Fatty liver improves rapidly after hepatitis C cure

Michael Carter
18 June 2018

Liver stiffness and liver fat (steatosis) in people with chronic hepatitis C virus (HCV) infection both improve significantly after treatment with direct-acting antivirals (DAAs) resulting in sustained virological response (SVR), investigators from Japan report in Alimentary Pharmacology and Therapeutics. Both measures of liver health were assessed six months after SVR. Improvement was associated with a reduction in ALT levels and an increase in platelet count.

It is currently unclear whether SVR following HCV therapy with DAAs is associated with improvements in steatosis – the accumulation of fat in the liver. Steatosis in its more severe form can promote the development of cirrhosis and hepatocellular carcinoma and might prevent the regeneration of the liver after curing hepatitis C. Steatosis is also associated with an increased risk of cardiovascular disease.

Steatosis is associated with obesity, high lipid or glucose levels, high alcohol intake and type 2 diabetes in all populations but is also present in people with hepatitis C as a consequence of viral infection. Steatosis is present in around half of people with hepatitis C and is more prevalent in people with hepatitis C genotype 3 infection. Some studies have suggested that in untreated people with hepatitis C genotype 3, steatosis is a marker for more aggressive fibrosis. In genotype 1 infection, steatosis is more often a marker of metabolic problems such as diabetes.



Abnormal fat deposits in the liver.

sustained virological response (SVR)

Undetectable hepatitis C RNA after treatment has come to an end. Usually SVR refers to RNA remaining undetectable for 24 weeks (six months) after ending treatment and is considered to be a cure. SVR4 and SVR12 refer to RNA remaining undetectable for 4 and 12 weeks respectively. 

Whereas there is evidence that liver damage in the form of fibrosis begins to improve after hepatitis C infection is eliminated, it is less clear that steatosis diminishes after DAA treatment.

Investigators from Japan designed a prospective study involving 198 people with SVR after DAA therapy. The study participants were treated between 2015 and 2016. Most (58%) were women and the median age was 72 years. All the participants had HCV monoinfection with genotypes 1 or 2.

Liver stiffness and steatosis were assessed using MRI imaging (proton density fat fraction – PDFF – for steatosis) at baseline and again 24 weeks after SVR. Blood chemistry, including ALT and platelet count, was also monitored at these time points.

There were significant improvements in blood chemistry between baseline and SVR24. Median ALT declined from 30 IU/L to 14 IU/L (p < 0.001), whereas platelet count increased from 16.4 x104/mm3 to 17.5 x104/mm3.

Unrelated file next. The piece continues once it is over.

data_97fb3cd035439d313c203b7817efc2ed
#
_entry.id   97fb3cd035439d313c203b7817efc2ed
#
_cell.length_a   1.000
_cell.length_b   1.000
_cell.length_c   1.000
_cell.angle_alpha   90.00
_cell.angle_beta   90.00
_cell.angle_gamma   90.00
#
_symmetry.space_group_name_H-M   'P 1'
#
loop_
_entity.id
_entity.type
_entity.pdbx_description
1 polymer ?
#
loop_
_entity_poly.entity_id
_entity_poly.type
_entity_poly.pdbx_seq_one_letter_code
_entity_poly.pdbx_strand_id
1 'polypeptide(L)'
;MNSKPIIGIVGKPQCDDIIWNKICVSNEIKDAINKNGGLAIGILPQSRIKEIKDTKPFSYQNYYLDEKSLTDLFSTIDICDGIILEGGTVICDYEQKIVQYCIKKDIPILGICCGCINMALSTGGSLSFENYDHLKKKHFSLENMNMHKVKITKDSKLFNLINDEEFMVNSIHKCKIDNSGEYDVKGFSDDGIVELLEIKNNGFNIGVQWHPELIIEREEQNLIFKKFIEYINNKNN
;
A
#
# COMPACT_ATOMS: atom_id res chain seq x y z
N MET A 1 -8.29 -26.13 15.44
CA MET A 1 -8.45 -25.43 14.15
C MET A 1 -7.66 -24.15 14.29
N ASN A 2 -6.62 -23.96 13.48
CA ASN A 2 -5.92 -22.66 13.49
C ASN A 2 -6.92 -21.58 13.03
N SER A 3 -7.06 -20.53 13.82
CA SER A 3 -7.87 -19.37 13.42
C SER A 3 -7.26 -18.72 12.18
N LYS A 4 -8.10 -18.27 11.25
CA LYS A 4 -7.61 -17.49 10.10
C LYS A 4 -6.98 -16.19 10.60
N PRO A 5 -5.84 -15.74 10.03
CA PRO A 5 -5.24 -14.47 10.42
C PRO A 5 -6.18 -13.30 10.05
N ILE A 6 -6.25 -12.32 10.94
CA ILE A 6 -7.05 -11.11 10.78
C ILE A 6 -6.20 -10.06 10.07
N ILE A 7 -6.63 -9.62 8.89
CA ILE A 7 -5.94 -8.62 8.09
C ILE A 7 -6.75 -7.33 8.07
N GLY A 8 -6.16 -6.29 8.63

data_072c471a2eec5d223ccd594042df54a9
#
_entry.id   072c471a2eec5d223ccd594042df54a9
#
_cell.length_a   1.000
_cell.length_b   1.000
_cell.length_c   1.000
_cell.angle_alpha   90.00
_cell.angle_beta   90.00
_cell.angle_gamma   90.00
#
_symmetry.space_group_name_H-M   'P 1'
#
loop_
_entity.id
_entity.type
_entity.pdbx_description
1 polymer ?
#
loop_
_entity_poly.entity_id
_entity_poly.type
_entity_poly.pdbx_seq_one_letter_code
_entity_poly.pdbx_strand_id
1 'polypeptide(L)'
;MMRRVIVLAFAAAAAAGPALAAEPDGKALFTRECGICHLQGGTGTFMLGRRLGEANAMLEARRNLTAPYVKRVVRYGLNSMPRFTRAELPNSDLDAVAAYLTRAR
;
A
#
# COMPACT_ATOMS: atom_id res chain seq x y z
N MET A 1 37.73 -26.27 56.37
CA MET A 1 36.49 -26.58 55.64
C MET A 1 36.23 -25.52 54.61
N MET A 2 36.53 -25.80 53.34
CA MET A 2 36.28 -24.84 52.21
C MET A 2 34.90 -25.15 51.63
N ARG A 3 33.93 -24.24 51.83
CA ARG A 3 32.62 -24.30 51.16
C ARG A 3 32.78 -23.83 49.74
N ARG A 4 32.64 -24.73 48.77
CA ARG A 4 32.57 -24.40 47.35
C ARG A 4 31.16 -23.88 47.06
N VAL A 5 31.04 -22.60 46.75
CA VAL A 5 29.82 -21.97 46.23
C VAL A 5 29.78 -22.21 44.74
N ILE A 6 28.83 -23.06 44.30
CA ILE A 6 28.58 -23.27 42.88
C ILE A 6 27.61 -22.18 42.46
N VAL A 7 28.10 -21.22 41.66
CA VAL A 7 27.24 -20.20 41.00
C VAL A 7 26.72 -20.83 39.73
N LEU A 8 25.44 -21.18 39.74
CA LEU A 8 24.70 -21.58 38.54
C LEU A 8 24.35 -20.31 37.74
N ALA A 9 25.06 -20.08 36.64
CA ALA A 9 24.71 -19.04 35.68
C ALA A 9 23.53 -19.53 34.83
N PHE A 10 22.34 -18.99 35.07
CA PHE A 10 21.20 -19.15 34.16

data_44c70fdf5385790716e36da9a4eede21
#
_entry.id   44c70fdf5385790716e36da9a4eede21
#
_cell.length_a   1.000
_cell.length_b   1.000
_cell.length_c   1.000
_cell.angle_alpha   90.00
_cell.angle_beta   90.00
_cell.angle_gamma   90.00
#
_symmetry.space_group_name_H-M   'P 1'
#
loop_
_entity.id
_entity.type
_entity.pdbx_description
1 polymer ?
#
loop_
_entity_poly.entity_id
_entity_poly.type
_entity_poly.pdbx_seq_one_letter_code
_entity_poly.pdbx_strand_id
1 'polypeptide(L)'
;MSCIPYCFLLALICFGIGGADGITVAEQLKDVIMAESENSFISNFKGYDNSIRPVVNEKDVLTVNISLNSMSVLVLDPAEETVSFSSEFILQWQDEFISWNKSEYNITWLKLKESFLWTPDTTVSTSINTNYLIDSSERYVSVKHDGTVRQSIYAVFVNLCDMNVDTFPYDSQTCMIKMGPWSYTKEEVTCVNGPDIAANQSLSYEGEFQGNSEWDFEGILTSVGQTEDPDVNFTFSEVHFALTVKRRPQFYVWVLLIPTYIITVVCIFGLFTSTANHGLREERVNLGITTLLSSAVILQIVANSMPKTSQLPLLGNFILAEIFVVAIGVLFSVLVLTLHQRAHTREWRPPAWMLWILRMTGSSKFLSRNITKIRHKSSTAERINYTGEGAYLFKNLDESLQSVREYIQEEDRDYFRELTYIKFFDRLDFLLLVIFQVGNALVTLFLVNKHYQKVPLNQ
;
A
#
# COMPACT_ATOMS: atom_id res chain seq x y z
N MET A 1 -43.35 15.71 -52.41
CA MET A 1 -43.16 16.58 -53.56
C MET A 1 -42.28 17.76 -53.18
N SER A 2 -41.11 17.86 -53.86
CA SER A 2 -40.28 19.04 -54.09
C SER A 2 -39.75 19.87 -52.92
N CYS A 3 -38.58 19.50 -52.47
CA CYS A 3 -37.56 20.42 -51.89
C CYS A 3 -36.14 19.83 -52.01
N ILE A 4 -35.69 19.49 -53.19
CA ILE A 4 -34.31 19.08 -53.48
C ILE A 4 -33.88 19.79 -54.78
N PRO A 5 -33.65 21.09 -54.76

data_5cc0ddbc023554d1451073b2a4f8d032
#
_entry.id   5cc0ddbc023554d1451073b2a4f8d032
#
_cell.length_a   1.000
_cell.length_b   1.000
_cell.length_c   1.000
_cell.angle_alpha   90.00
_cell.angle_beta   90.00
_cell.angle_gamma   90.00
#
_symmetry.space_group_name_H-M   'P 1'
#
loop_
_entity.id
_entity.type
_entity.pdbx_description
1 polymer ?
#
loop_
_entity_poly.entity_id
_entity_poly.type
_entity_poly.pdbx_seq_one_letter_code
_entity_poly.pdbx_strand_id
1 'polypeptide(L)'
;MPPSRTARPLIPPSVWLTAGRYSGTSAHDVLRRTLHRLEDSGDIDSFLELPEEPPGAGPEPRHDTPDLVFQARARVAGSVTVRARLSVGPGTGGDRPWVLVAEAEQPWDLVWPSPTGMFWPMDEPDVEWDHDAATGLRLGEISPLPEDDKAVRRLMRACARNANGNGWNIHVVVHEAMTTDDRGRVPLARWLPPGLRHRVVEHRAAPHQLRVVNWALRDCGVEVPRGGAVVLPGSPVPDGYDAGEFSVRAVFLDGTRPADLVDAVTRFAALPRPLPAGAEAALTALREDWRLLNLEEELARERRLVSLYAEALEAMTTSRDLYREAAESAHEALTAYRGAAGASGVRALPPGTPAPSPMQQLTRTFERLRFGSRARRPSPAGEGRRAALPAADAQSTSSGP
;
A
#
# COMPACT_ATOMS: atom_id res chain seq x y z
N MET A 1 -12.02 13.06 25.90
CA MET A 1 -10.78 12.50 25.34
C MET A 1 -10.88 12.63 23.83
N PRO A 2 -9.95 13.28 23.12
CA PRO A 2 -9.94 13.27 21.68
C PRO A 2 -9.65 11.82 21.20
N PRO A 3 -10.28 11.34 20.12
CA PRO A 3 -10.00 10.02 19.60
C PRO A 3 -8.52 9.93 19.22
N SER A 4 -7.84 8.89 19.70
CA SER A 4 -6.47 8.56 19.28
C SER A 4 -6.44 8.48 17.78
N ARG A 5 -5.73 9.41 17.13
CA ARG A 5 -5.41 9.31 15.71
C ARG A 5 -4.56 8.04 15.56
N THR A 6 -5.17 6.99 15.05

Median liver stiffness was 3.10 kPa at baseline and 2.80 kPa at the end of follow-up, a significant reduction. Likewise, median PDFF at the start of the study was 2.4%, falling to 1.9% by SVR24.

Significant improvements in steatosis between baseline and the end of follow-up were seen regardless of the severity of baseline liver stiffness (p < 0.001). Moreover, steatosis also improved regardless of HCV genotype.

A total of 28 people had clinical fatty liver disease at baseline (PDFF > 5.2%). Approximately 70% of these people did not have fatty liver disease at the end of follow-up.

Between baseline and SVR24, steatosis improved in 138 people and increased in 59 individuals. People with a decrease had higher baseline steatosis values than people in whom steatosis did not improve (2.6% vs 19%, p < 0.001).

For the purposes of comparison, the investigators also evaluated liver stiffness and steatosis values in nine people without SVR after DAA therapy. There were no significant changes in either measure between baseline and 24SVR.

“Liver stiffness based on magnetic resonance elastography decreased from baseline to SVR24 in patients with chronic HCV infection who received direct-acting anti-viral therapy and achieved SVR,” conclude the authors. “In addition, MRI-determined PDFF values significantly decreased between baseline to SVR24 in the same cohort. Thus, liver steatosis decreased in patients with HCV who have demonstrated viral eradication after direct-acting anti-viral therapy. Further studies are warranted to confirm these findings in other populations.”


Tada T et al. Viral eradication reduces both liver stiffness and steatosis in patients with chronic hepatitis C virus infection who receive direct-acting anti-viral therapy. Aliment Pharmacol Ther, 47: 1012-22, 2018.